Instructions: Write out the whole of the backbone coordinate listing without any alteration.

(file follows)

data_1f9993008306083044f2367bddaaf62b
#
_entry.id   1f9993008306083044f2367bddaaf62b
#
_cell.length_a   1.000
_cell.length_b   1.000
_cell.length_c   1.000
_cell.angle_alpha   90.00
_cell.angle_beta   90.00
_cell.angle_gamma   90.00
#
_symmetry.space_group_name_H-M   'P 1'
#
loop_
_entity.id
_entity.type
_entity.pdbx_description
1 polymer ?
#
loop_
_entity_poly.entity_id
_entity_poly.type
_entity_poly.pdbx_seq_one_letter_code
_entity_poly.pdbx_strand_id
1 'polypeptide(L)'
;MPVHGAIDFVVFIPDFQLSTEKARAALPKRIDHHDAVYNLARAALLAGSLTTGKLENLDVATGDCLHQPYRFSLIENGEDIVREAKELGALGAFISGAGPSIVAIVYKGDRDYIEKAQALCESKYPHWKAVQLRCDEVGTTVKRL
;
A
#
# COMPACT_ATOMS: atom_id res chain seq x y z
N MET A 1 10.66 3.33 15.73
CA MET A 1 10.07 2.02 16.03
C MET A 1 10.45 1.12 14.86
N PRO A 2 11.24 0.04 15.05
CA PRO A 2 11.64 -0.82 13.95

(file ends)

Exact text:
data_1f9993008306083044f2367bddaaf62b
#
_entry.id   1f9993008306083044f2367bddaaf62b
#
_cell.length_a   1.000
_cell.length_b   1.000
_cell.length_c   1.000
_cell.angle_alpha   90.00
_cell.angle_beta   90.00
_cell.angle_gamma   90.00
#
_symmetry.space_group_name_H-M   'P 1'
#
loop_
_entity.id
_entity.type
_entity.pdbx_description
1 polymer ?
#
loop_
_entity_poly.entity_id
_entity_poly.type
_entity_poly.pdbx_seq_one_letter_code
_entity_poly.pdbx_strand_id
1 'polypeptide(L)'
;MPVHGAIDFVVFIPDFQLSTEKARAALPKRIDHHDAVYNLARAALLAGSLTTGKLENLDVATGDCLHQPYRFSLIENGEDIVREAKELGALGAFISGAGPSIVAIVYKGDRDYIEKAQALCESKYPHWKAVQLRCDEVGTTVKRL
;
A
#
# COMPACT_ATOMS: atom_id res chain seq x y z
N MET A 1 10.66 3.33 15.73
CA MET A 1 10.07 2.02 16.03
C MET A 1 10.45 1.12 14.86
N PRO A 2 11.24 0.04 15.05
CA PRO A 2 11.64 -0.82 13.95